Opinion

Ron Howard: "Making films is riskier than ever"

Oscar-winning director Ron Howard took the plunge with his movie inspired by Moby-Dick. But he says new films are being drowned out    

It’s a real challenge to get a film made, especially if you’re not making a sequel, a film from a comic book or a title that’s a massive bestseller. There was a period of time where if you were established, your name and the cast you could pull together could make a package that was very easy to find funding for.

Film-makers have to work harder and run a real gauntlet to get a film that they care about made. In an odd way I think it’s benefiting the audience. When films do get made they reflect an extra measure of passion, more so than five or six years ago.

A film like Rush was a tremendous challenge to get made because it was not overtly easy to market. We wound up doing pretty well with it, the reviewers really got behind us and the audiences showed up, unlike a film like Frost/Nixon, which had the critics but never generated much interest at the box office. I’m equally proud of both.

In the Heart of the Sea is based on the real events that inspired Herman Melville to write Moby-Dick. The Essex was sunk by a sperm whale in the Pacific. Melville’s story ended with the attack, while our attack is in the middle, once you get to know the characters and this really dramatic survival story follows. It’s a little like Apollo 13 – crisis in a deadly life-threatening environment, and what does it take to get home?

I wouldn’t be able to approach this film in an authentic, immersive, experiential way without digital technology. For a while, 3D was almost a cheap visual gimmick. No longer is the thinking, ‘Put it out on 3D and it’ll make a lot more money’, that doesn’t hold any more. Audiences are becoming more discerning.

It’s not about studios or distribution systems, it is really about us, the consumers

But 3D itself is growing, getting better and more interesting. Holographic film is something in our future. No timetable on that, no one knows what that will mean or what the theatrical format will be but it’s definitely going to happen. The technology is there and lots of different companies are working on it.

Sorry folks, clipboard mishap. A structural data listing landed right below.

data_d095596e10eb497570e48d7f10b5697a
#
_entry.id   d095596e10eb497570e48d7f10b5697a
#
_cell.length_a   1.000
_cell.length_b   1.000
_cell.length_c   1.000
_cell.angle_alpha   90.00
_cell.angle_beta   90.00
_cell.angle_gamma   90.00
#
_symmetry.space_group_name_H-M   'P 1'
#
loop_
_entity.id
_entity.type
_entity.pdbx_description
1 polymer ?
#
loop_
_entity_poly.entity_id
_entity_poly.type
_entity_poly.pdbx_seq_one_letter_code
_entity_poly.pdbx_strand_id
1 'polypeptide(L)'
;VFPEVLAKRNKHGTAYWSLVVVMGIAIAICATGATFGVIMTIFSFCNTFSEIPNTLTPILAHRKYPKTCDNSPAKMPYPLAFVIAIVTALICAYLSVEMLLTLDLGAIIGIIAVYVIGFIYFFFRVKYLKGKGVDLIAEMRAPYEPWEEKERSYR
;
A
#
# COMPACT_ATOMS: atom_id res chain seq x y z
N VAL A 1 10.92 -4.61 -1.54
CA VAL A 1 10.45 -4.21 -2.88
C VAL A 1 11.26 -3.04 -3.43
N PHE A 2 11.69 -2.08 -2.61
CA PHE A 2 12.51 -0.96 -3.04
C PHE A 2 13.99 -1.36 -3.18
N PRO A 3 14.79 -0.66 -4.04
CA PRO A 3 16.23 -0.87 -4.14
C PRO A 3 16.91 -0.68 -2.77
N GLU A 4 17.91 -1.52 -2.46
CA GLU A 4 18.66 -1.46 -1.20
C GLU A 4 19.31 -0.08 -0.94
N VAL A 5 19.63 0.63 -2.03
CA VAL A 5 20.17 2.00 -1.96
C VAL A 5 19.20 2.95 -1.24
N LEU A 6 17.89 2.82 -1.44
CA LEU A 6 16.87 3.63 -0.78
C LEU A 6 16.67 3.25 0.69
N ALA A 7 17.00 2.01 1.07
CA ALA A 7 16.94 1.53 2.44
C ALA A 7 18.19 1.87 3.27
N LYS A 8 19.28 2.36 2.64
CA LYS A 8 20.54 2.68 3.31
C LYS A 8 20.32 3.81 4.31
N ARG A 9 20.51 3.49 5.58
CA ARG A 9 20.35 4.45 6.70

But television is getting better and better every year, inspired by the BBC, really. There’s a direct correlation in my mind. The BBC will do eight episodes of a show then wait a while, collect up the scripts and then do another series if audiences want it and the people involved want to do it.

In the US, television was always much more of a manufacturing exercise. When I was young on TV in the 1960s you would do 39 episodes in a year. That shrank to the low 20s, which is still where it is for network shows, but when cable networks started mimicking what the BBC was doing, short runs with great talent, more creative freedom and edgier, more complex subjects, the medium blossomed and it turned out there was a huge audience.

Here’s the real challenge for films. It’s not about studios or distribution systems, it is really about us, the consumers. We’ve gotten so busy entertaining ourselves in so many different ways that there’s not as much room as there was. But there are actually as many films being made and getting seen. They just don’t get seen in ways that are fairly monetised to allow the investors who took the risk get the return.

Right now there’s a gap, which makes film a riskier investment than ever. But there’s a market there. Audiences will keep going, films will keep getting made and the economics will find a way to resolve themselves, as economic issues tend to.”

In the Heart of the Sea is in cinemas from December 26

Ron Howard was talking to Steven MacKenzie

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